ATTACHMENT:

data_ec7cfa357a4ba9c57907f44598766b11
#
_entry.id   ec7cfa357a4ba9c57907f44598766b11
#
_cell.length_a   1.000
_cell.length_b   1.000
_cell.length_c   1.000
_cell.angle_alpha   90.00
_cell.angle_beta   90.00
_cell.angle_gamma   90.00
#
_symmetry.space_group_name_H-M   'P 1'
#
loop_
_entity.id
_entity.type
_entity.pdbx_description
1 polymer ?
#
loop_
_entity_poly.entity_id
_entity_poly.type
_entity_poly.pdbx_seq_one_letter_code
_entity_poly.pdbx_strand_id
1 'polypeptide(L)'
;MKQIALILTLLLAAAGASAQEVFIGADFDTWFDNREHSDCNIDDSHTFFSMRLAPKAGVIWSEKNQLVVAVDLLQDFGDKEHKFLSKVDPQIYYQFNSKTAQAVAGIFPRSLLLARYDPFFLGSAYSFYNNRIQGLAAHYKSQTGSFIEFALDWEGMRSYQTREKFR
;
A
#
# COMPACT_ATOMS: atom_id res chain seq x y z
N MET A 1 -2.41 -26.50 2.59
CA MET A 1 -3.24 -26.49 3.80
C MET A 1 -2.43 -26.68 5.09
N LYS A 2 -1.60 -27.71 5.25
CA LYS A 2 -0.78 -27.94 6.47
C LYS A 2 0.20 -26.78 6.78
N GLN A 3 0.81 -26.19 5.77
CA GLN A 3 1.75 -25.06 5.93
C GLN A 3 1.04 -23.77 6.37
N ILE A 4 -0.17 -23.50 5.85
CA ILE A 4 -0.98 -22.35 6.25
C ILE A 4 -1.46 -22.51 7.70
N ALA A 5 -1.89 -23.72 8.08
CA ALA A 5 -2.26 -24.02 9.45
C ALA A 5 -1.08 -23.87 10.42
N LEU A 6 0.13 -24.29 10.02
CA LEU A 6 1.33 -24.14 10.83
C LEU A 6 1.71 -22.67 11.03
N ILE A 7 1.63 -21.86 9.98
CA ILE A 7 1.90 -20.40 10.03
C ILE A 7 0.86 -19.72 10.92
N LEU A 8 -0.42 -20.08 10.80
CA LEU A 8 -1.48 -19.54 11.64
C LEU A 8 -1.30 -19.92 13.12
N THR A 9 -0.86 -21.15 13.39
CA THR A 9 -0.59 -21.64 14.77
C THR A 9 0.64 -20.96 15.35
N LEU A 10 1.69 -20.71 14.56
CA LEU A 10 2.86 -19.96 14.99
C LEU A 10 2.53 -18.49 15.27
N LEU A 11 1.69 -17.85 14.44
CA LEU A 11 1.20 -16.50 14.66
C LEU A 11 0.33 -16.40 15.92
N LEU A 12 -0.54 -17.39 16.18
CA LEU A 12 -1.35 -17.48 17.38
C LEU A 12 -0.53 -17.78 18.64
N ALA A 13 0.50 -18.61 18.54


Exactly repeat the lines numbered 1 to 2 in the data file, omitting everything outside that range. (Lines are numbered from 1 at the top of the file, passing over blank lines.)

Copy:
data_ec7cfa357a4ba9c57907f44598766b11
#